Review: Forza Motorsport 4

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Forza Motorsport 4 is, quite simply, a lovely game.

The latest racing offering from Turn 10 Studios and Microsoft Studios, Forza Motorsport 4 is one of the most visually appealing games to appear on the XBox 360 console. From the scenic vistas of the game’s Bernese Alps track to the detail applied to each of the vehicles, Forza Motorsport 4 is a game that is wonderful to look at, but more importantly, boasts smooth controls and a variety of customization options that make it fun to play.


Forza Motorsport 4 excels, it would appear, because its developers are true automotive enthusiasts. This reviewer may need to confess that he cannot count himself among the ranks of the “car guys,” even if he did get to drive a several Porsche models at Auto Club Speedway one day, but that doesn’t matter. What matters is the development team had enough car guys and tech guys around to make a game that can instantly appeal to a novice, while adding other features aimed at players who know their way around a real life engine, or at least a stack of car magazines.

Indeed, the developers’ own enthusiasm shows in the game’s opening narration. Jeremy Clarkson, host of the British television show “Top Gear,” hails players as “lovers of speed” and “devotees of power, performance and noise.” But Clarkson goes on to lament that his and others’ enthusiasm is becoming forgotten in a world where safety and that killer of spirits, commuting, rule the day.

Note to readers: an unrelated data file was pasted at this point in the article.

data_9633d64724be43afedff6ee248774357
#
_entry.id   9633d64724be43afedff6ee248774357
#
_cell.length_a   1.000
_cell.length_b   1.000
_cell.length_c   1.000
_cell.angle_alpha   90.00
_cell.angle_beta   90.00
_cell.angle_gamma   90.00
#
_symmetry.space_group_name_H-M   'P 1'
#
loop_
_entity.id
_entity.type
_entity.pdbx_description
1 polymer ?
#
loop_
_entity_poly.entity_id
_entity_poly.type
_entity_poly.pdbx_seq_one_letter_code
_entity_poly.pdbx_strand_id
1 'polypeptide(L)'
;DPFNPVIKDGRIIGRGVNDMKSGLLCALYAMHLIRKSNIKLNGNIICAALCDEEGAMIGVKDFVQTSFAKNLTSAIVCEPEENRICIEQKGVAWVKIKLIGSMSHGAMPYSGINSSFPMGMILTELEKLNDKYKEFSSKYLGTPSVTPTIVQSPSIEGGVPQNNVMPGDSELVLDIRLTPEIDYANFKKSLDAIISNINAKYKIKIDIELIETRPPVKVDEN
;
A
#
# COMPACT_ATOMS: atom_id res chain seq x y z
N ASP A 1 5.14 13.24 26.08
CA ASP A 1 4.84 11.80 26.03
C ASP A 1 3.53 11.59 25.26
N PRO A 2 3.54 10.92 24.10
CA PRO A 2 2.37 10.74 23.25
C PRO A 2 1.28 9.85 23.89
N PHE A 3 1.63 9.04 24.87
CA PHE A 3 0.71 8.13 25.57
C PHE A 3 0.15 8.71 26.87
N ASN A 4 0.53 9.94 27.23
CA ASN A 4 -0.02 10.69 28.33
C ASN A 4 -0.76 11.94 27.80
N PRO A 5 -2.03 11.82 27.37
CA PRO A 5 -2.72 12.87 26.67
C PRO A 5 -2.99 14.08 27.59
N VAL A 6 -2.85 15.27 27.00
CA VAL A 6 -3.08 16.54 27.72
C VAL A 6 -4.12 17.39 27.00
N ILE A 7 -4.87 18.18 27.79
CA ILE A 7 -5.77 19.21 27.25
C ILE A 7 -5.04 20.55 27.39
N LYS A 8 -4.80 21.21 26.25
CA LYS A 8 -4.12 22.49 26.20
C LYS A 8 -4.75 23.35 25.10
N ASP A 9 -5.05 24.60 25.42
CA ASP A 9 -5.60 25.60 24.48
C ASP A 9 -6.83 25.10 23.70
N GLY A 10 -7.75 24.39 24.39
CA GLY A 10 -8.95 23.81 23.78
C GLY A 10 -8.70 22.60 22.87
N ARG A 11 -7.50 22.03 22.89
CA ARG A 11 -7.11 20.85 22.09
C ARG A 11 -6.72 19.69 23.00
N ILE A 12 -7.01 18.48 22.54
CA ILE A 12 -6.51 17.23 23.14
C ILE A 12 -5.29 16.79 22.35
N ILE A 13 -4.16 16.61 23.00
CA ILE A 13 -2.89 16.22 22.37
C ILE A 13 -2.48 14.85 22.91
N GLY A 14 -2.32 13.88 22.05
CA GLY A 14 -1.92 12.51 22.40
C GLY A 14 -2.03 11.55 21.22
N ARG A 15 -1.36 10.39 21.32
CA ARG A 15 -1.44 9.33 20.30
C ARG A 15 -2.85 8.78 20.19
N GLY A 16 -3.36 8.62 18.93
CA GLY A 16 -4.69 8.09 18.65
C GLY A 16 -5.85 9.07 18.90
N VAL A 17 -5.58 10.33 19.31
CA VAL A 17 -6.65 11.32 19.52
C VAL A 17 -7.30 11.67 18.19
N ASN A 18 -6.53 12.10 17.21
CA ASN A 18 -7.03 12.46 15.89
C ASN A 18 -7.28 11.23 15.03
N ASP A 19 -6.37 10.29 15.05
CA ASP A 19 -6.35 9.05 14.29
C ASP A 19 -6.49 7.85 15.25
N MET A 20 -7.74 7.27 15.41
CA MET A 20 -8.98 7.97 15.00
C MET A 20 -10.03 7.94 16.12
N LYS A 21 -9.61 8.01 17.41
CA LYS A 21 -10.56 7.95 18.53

What Clarkson celebrates is pure “automotive lust,” and as soon as the talking is done, Forza Motorsport 4 goes on to tempt the player with just that.

The game itself begins behind the wheel of a Ferrari 458 Italia on the Bernese Alps track. The opening race offers speed, roaring engine noises, tight curves and a view of the mountains.

And then all that goes away for a while.

For players who immediately dive into the career mode, the next race is a contest between subcompacts. The game proceeds from contest to contest, and players get to unlock more and better selections from the game’s hundreds of cars as they win more and more races. Players can view the races from a variety of perspectives, and as nice as it is to see one’s car from a third-person view, this reviewer preferred the challenge of racing from a first-person perspective from inside the driver’s seat.

(Passing and maneuvering just feels a little too easy when one can see everything at once and does not have to check one’s rearview mirror to watch out for rivals.)

The game also lets players upgrade and custom tune their cars before each race. And players who want custom paint jobs and decals can spend as long as they want giving their favorite ride a unique look. One of the nice things about the game is that these features are mostly optional, so players can spend as much or as little time as they wish adjusting tuning settings for each race.

Forza Motorsport 4 also boasts an Autovista feature in which players can complete a series of race challenges to not only unlock cars, but take a close look at their engines, tires and other features. The game also boasts Kinect compatibility for those who want to try to control the game with the Kinect camera’s head tracking capabilities. (This reviewer does not own a Kinect. If you have played the game with Kinect, let us know what you thought in the comments.)

This reviewer’s only gripe against Forza Motorsport 4 is that Microsoft decided to offer retailer-exclusive cars and day-one downloadable content. In today’s marketplace, DLC is almost inevitable, but the idea of offering players different content depending on where they buy or pre-order the game seems absurd. Nonetheless, enough gamers are willing to play along, so the practice is not likely to change any time soon.

On the whole, however, Forza Motorsport 4 is an excellent game that should appeal to anyone who likes the idea of driving a very expensive car at ridiculously high speeds. Recommended.

Forza Motorsport 4
Turn 10 Studios/Microsoft Game Studios
XBox 360
Rated E for Everyone